Acquisition costs payable by long-term investors in open-ended, unlisted real estate funds using the amortisation method could be more than double compared with vehicles using the offer-spread method, according to Willis Towers Watson.

In its ‘Are you paying a fair amount to invest in real estate unlisted funds?’ study, the company estimated that long-term investors pay close to 15% in aggregate acquisition fees to a fund using the amortisation method.

The figure compares with around 6% in aggregate fees via the offer-spread method.

According to the company, the fundamental difference between the two methodologies is that the offer-spread approach applies the costs of investing new capital only to the investor whose new capital is being invested. 

The amortised approach, however, applies the costs of investing new capital proportionately across all investors.

Douglas Crawshaw, head of EMEA real estate research, said long-term investors that subscribe to an open-ended fund that uses the amortisation method will “end up not only paying for the investment of their own unit of capital but also a share of everyone else’s in the future too”.

He added: “This means that, over the life of this investment, they would end up paying more in aggregate by investing in such a pooled fund than if they had bought the building direct through, say, a segregated account or via a fund that uses the offer-spread method.”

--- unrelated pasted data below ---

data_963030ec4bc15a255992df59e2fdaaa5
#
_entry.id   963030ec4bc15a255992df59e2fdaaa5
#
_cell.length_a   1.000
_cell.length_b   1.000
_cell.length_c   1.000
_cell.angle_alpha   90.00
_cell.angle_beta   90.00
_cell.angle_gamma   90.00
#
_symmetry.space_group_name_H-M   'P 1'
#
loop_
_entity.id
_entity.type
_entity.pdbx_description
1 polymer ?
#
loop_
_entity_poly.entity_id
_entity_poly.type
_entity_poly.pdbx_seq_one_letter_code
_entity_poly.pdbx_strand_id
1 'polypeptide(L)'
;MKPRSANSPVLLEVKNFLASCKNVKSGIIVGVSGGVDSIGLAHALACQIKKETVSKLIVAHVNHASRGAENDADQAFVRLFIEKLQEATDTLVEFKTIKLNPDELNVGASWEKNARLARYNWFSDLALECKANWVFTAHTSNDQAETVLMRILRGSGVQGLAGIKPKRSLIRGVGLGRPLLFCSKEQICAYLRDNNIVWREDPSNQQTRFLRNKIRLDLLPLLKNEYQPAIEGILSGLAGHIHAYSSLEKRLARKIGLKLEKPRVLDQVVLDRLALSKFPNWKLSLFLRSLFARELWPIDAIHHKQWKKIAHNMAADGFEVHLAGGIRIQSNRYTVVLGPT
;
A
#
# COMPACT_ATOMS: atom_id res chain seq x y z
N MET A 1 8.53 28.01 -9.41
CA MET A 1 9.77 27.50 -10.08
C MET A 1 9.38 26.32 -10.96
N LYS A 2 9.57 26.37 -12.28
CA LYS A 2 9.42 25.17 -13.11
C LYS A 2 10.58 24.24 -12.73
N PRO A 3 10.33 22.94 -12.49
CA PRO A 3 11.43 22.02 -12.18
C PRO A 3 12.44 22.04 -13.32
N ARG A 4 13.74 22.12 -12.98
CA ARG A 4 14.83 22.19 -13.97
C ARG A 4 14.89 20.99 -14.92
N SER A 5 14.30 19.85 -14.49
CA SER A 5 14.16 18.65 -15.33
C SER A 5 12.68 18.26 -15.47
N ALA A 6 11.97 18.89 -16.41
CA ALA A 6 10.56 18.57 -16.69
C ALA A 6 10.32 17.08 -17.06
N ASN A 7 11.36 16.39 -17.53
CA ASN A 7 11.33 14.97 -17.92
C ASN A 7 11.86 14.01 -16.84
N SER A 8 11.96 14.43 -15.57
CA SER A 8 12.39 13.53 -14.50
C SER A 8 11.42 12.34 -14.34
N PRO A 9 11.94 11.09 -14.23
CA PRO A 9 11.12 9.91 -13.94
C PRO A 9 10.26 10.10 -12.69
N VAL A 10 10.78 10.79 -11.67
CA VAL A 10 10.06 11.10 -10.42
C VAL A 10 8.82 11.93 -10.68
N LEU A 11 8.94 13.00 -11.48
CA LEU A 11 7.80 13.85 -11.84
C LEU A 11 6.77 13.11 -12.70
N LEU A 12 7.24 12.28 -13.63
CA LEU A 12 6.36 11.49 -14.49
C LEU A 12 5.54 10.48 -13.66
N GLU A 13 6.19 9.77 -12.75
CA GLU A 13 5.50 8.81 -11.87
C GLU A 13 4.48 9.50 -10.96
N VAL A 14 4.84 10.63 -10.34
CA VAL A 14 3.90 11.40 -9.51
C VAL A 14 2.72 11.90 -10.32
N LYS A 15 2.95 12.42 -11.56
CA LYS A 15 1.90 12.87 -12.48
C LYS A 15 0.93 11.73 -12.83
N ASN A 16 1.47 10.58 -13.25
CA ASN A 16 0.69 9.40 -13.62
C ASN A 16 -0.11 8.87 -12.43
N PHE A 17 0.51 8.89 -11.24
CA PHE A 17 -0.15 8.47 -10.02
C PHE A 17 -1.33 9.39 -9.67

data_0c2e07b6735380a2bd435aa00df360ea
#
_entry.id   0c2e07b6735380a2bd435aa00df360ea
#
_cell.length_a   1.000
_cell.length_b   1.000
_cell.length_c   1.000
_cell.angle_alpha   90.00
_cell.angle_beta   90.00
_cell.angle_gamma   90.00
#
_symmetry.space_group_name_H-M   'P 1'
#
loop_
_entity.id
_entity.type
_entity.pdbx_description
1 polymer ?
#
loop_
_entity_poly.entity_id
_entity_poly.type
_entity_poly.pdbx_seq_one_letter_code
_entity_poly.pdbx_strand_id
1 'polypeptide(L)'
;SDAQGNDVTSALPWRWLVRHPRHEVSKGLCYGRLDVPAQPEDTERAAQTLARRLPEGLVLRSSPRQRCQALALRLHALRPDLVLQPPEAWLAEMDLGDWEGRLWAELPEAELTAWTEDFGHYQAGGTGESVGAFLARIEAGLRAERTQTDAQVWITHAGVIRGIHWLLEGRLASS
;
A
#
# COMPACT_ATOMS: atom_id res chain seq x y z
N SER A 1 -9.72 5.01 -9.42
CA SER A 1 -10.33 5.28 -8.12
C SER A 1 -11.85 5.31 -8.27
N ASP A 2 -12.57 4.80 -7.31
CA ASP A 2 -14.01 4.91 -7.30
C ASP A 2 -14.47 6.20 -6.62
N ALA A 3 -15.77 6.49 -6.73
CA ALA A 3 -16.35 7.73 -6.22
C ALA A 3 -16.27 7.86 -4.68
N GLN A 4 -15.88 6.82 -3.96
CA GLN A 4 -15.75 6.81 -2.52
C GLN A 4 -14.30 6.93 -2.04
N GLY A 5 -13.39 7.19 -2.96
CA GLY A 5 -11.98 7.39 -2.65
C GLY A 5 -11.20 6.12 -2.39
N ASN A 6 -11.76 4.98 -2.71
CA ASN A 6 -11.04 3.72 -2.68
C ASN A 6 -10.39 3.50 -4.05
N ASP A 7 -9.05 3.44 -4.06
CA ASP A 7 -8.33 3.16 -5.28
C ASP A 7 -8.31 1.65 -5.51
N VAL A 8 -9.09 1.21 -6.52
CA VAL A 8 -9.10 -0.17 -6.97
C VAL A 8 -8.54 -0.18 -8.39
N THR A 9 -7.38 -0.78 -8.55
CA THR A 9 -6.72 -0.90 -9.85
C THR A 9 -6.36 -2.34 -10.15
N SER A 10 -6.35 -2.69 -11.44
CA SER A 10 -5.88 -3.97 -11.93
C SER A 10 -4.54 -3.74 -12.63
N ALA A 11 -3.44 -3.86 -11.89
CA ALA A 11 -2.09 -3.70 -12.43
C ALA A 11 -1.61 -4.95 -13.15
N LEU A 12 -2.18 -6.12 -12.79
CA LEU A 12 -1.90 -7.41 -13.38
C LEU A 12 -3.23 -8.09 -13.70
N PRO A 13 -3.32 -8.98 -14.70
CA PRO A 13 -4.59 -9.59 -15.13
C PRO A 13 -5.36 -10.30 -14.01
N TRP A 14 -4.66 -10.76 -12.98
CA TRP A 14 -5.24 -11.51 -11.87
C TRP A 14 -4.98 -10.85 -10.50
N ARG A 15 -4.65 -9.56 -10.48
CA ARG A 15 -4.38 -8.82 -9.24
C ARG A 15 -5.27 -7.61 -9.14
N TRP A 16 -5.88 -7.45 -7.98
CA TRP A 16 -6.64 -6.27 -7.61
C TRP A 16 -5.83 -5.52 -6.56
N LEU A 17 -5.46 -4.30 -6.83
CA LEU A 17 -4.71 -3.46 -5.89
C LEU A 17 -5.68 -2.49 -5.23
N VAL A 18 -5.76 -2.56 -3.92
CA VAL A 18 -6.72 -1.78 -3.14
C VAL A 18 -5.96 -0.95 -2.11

While the use of the amortisation method is not new, its use is growing in Continental Europe, the firm said.

More managers are structuring new funds using the amortisation method, or restructuring how an existing fund is priced to adopt this method.

This is in contrast to UK-based funds which favour the offer-spread method.

Willis Towers Watson said some investment managers claimed industry guidance around net asset value calculations effectively promoted the amortisation method.

It believes, however, that this was not the guidance’s true intent.

“We interpret industry guidance on the use of the amortisation method as only intended to enable a fair comparison of fund performance across the universe and not for pricing new subscriptions,” Crawshaw said.

“This is an important point, as investors are likely to be gaining false comfort from a manager’s interpretation of industry guidance on a fund’s net asset value calculation.”

According to the research, some managers are finding it harder to market offer-spread-priced products to investors more accustomed to the amortisation approach, with the latter perceived to be lower in cost.

Willis Towers Watson, however, believes that, in reality, investors are likely to be paying more than they should when investing in a fund that uses amortisation for fund pricing.

“The true long-term costs resulting from an investment manager using the amortisation method should be fully appreciated and compared with the offer-spread method when long-term investors consider making allocations to real estate unlisted funds,” Crawshaw said.